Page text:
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Time to Retire That Operating System?

This writer's name is Mark Cuban. In addition to owning the Dallas Mavericks, he runs a bunch of high-definition TV channels. And he says the flag can only help those enterprises:

"They all would benefit because we wouldn't use the broadcast flag. While the big networks would create confusion and anger with their customers, our businesses could be the knight in shining armour and provide content in exactly the means consumers want it, unencumbered and available to watch, where and how they like."

_____Recent E-letters_____
Google's Photo-Album Software (washingtonpost.com, Mar 7, 2005)
Subscription Music Pros and Cons (washingtonpost.com, Feb 22, 2005)
Napster To Go and a Look at Outlook Alternatives (washingtonpost.com, Feb 14, 2005)
E-letter Archive

Losing Our Grip on Handhelds

Sony, which stopped selling its Clie line of Palm OS handheld organizers in the United States last June, surprised absolutely nobody by pulling the plug on the Clie in Japan as well last week.

A lot of industry analysts expect that all the tasks we once did with handhelds will migrate to smartphones such as PalmOne's much-coveted Treo 650. (Read my Treo review here.) In theory, I agree completely -- why carry two devices when one can do it all? But I think these forecasts overlook one thing: Are we sure we want to let a phone company control what technology we can carry around?

It's a rare week in which I don't get at least one complaint from somebody who wants to get a Treo 650 (or some other talked-about smartphone -- such as the Sidekick II (Read my Sidekick review here.) -- but can't without dumping his or her cell phone carrier. Then there are the complaints from people who find that vital features on their smartphone are turned off or not supported by their carrier for no apparent reason. (Here's a column I wrote about that in October.)

If smartphones really are going to banish handhelds from the face of the earth, this cannot continue.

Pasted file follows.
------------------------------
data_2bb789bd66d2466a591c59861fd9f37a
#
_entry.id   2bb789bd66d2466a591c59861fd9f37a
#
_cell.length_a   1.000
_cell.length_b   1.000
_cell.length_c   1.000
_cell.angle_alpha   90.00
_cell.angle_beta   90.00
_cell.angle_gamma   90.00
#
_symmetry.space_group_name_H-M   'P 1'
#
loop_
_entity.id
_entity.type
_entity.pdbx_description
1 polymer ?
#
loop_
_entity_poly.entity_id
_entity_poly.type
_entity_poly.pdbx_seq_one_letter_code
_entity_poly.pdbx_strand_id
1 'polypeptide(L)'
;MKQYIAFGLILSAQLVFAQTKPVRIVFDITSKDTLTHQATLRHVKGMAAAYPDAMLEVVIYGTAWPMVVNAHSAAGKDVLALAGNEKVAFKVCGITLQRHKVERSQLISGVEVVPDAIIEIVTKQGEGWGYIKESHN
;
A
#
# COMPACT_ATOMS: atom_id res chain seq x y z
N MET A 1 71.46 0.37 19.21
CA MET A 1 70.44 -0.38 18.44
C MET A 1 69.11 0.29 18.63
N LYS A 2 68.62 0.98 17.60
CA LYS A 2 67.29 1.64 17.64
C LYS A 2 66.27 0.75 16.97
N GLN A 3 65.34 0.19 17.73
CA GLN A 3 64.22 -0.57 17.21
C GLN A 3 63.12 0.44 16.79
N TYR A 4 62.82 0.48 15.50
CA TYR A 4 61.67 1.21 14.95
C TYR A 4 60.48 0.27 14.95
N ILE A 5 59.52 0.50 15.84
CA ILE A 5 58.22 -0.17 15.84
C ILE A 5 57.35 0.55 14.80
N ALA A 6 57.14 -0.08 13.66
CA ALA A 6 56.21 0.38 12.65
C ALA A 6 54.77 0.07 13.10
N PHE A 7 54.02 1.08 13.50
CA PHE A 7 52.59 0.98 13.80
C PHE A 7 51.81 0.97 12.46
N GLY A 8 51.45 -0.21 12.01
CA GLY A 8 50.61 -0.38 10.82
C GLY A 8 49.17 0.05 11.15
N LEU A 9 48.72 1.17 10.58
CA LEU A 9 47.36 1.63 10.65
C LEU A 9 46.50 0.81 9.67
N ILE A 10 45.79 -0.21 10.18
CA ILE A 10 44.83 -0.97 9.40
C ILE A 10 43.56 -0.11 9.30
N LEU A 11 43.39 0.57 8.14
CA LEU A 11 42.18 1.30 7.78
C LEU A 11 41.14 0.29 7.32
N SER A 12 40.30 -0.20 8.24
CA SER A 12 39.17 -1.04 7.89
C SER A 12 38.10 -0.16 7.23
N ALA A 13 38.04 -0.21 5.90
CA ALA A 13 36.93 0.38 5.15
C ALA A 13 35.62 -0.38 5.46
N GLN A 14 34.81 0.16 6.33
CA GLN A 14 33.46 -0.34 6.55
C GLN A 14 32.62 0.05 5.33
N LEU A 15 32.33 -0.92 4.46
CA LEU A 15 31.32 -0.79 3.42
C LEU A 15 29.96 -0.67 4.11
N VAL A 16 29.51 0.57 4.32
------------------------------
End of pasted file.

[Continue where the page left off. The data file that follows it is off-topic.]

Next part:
Mac Mail Options

Two, no, three weeks ago, I'd planned to talk about e-mail programs in Mac OS X beyond the two I reviewed in my comparison of the Eudora and Thunderbird mail programs.

First, there's the Mail program built into OS X. This is my own e-mail client of choice on a Mac. It's similar to Thunderbird in some ways (great IMAP support, incomplete POP capability), but provides far, far better contacts management, since it ties right into the Address Book component of OS X itself.

Mail, however, is also way too slow at opening large mailboxes, and its search feature is minimal. Apple says it plans a major upgrade to Mail in this summer's update to Mac OS X; this release, it says, will run much faster and let you save custom searches as "Smart Mailboxes." Read the Apple propaganda.

The other e-mail contender is Microsoft's Entourage, part of its Office 2004 suite for Mac OS X. In my review of this version of Office, I described Entourage as being "absurdly simpler than Outlook" while offering all the Outlook features one might actually use at home. But I also raised some other complaints: "Unfortunately, Entourage still doesn't tie into Mac OS X's system-wide Address Book database. And its Palm synchronization doesn't support the upgraded contacts and calendar programs on newer Palm handhelds."


The mistake I made in my review of Apple's iPhoto, in retrospect, is so stupid I almost have to laugh -- when I'm not pounding my head on the desk in frustration.

Not only did I get an easily verified fact wrong (whether you can password-protect a photo album uploaded from iPhoto to Apple's .Mac Web site), I got this fact wrong about a program and a service that I use all the time. I compounded my error by harping on it for most of a paragraph. Then I needled Apple at the end of the column for letting quality slide. And in last week's newsletter I complained in advance about being nit-picked by Mac loyalists.

Sigh. Well, karma will bite you in the rear every time ...

-- Rob Pegoraro (rob@twp.com)

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